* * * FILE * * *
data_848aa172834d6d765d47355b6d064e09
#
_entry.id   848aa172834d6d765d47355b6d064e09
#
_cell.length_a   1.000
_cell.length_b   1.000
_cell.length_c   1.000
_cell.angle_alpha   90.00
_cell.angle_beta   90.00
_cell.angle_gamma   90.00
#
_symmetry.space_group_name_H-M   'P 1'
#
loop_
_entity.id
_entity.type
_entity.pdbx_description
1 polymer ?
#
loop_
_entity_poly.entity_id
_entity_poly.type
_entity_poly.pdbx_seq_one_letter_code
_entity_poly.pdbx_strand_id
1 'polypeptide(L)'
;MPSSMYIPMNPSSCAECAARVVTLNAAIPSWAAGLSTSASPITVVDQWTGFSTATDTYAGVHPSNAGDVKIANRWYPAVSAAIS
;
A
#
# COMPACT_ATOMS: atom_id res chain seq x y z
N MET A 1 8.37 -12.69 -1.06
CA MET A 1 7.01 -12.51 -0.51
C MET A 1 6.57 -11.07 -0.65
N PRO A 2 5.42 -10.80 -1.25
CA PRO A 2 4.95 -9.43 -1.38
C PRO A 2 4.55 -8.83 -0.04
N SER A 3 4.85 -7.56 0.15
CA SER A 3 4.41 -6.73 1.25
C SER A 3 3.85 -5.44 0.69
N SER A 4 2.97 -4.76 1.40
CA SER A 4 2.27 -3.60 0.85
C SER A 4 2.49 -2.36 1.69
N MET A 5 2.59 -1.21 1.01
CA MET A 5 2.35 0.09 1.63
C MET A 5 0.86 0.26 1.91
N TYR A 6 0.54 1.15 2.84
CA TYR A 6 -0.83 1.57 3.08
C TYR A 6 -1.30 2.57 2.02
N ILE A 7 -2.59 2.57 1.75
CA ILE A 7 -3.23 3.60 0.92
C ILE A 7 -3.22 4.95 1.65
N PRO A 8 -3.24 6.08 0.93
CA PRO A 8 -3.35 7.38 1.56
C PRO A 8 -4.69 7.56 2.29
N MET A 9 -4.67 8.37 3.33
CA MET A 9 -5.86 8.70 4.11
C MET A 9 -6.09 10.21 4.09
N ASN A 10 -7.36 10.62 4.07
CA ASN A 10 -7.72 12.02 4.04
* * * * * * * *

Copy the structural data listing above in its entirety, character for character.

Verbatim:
data_848aa172834d6d765d47355b6d064e09
#
_entry.id   848aa172834d6d765d47355b6d064e09
#
_cell.length_a   1.000
_cell.length_b   1.000
_cell.length_c   1.000
_cell.angle_alpha   90.00
_cell.angle_beta   90.00
_cell.angle_gamma   90.00
#
_symmetry.space_group_name_H-M   'P 1'
#
loop_
_entity.id
_entity.type
_entity.pdbx_description
1 polymer ?
#
loop_
_entity_poly.entity_id
_entity_poly.type
_entity_poly.pdbx_seq_one_letter_code
_entity_poly.pdbx_strand_id
1 'polypeptide(L)'
;MPSSMYIPMNPSSCAECAARVVTLNAAIPSWAAGLSTSASPITVVDQWTGFSTATDTYAGVHPSNAGDVKIANRWYPAVSAAIS
;
A
#
# COMPACT_ATOMS: atom_id res chain seq x y z
N MET A 1 8.37 -12.69 -1.06
CA MET A 1 7.01 -12.51 -0.51
C MET A 1 6.57 -11.07 -0.65
N PRO A 2 5.42 -10.80 -1.25
CA PRO A 2 4.95 -9.43 -1.38
C PRO A 2 4.55 -8.83 -0.04
N SER A 3 4.85 -7.56 0.15
CA SER A 3 4.41 -6.73 1.25
C SER A 3 3.85 -5.44 0.69
N SER A 4 2.97 -4.76 1.40
CA SER A 4 2.27 -3.60 0.85
C SER A 4 2.49 -2.36 1.69
N MET A 5 2.59 -1.21 1.01
CA MET A 5 2.35 0.09 1.63
C MET A 5 0.86 0.26 1.91
N TYR A 6 0.54 1.15 2.84
CA TYR A 6 -0.83 1.57 3.08
C TYR A 6 -1.30 2.57 2.02
N ILE A 7 -2.59 2.57 1.75
CA ILE A 7 -3.23 3.60 0.92
C ILE A 7 -3.22 4.95 1.65
N PRO A 8 -3.24 6.08 0.93
CA PRO A 8 -3.35 7.38 1.56
C PRO A 8 -4.69 7.56 2.29
N MET A 9 -4.67 8.37 3.33
CA MET A 9 -5.86 8.70 4.11
C MET A 9 -6.09 10.21 4.09
N ASN A 10 -7.36 10.62 4.07
CA ASN A 10 -7.72 12.02 4.04